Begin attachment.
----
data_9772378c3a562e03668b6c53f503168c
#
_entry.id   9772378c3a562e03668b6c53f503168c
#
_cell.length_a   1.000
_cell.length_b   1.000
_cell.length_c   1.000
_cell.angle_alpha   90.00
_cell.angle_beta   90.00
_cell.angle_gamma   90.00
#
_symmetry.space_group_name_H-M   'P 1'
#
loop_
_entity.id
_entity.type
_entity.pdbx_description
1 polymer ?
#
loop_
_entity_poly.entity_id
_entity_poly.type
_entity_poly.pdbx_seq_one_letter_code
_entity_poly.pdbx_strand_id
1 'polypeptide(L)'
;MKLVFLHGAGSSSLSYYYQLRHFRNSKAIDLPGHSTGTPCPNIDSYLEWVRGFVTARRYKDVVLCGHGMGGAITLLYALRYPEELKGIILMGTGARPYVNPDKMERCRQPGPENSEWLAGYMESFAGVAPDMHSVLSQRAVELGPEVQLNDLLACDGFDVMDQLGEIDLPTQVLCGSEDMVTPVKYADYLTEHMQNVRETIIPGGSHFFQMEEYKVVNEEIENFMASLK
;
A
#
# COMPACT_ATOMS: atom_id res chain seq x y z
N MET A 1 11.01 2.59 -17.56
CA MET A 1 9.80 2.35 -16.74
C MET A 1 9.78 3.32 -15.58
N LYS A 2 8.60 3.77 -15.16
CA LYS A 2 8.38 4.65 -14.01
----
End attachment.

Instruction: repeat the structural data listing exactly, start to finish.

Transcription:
data_9772378c3a562e03668b6c53f503168c
#
_entry.id   9772378c3a562e03668b6c53f503168c
#
_cell.length_a   1.000
_cell.length_b   1.000
_cell.length_c   1.000
_cell.angle_alpha   90.00
_cell.angle_beta   90.00
_cell.angle_gamma   90.00
#
_symmetry.space_group_name_H-M   'P 1'
#
loop_
_entity.id
_entity.type
_entity.pdbx_description
1 polymer ?
#
loop_
_entity_poly.entity_id
_entity_poly.type
_entity_poly.pdbx_seq_one_letter_code
_entity_poly.pdbx_strand_id
1 'polypeptide(L)'
;MKLVFLHGAGSSSLSYYYQLRHFRNSKAIDLPGHSTGTPCPNIDSYLEWVRGFVTARRYKDVVLCGHGMGGAITLLYALRYPEELKGIILMGTGARPYVNPDKMERCRQPGPENSEWLAGYMESFAGVAPDMHSVLSQRAVELGPEVQLNDLLACDGFDVMDQLGEIDLPTQVLCGSEDMVTPVKYADYLTEHMQNVRETIIPGGSHFFQMEEYKVVNEEIENFMASLK
;
A
#
# COMPACT_ATOMS: atom_id res chain seq x y z
N MET A 1 11.01 2.59 -17.56
CA MET A 1 9.80 2.35 -16.74
C MET A 1 9.78 3.32 -15.58
N LYS A 2 8.60 3.77 -15.16
CA LYS A 2 8.38 4.65 -14.01